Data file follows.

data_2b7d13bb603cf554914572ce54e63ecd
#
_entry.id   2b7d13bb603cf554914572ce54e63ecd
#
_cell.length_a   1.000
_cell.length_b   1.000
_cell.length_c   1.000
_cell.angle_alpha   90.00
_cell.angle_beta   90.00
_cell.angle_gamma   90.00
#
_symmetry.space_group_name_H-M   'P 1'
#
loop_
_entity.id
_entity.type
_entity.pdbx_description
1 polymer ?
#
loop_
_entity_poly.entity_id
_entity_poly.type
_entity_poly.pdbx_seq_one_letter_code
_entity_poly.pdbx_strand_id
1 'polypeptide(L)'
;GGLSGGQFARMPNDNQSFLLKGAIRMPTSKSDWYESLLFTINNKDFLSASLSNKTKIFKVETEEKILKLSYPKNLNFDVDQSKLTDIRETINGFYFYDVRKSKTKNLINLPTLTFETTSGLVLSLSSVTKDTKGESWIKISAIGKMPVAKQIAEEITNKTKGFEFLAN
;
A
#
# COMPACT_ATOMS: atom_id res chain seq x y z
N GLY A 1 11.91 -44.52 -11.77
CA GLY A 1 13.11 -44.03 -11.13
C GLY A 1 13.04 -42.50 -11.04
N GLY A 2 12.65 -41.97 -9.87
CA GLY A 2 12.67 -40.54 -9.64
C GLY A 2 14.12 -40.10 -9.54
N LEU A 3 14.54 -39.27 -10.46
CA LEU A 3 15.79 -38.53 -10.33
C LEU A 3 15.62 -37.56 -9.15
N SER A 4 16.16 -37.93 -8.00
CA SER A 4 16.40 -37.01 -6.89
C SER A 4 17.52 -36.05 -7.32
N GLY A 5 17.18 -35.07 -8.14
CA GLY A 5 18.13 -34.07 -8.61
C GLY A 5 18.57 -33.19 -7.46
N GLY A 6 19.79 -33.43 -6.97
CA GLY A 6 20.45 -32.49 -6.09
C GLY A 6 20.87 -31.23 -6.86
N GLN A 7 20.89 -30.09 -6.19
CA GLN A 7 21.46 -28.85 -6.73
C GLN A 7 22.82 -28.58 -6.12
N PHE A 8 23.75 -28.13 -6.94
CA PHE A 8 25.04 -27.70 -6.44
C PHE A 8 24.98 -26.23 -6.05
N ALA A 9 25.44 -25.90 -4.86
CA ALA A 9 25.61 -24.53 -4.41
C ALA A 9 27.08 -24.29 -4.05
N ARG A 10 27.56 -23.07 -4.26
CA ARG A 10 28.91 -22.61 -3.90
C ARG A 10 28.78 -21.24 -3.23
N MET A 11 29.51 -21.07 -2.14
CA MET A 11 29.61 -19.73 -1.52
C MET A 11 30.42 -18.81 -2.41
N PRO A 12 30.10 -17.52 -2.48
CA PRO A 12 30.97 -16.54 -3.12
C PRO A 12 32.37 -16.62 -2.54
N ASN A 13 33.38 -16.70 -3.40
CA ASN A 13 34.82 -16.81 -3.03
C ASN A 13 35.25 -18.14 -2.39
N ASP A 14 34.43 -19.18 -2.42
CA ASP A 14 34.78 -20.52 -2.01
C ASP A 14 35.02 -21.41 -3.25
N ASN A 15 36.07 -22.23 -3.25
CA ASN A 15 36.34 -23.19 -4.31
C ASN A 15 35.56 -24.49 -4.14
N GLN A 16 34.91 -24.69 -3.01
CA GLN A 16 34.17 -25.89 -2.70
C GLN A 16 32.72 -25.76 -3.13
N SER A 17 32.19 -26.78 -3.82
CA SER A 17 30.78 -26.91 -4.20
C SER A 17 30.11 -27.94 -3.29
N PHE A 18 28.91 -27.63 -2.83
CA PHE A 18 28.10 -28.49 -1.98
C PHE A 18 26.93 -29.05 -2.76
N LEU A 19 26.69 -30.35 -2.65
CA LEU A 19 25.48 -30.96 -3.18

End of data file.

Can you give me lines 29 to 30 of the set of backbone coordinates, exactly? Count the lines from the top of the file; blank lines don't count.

#
# COMPACT_ATOMS: atom_id res chain seq x y z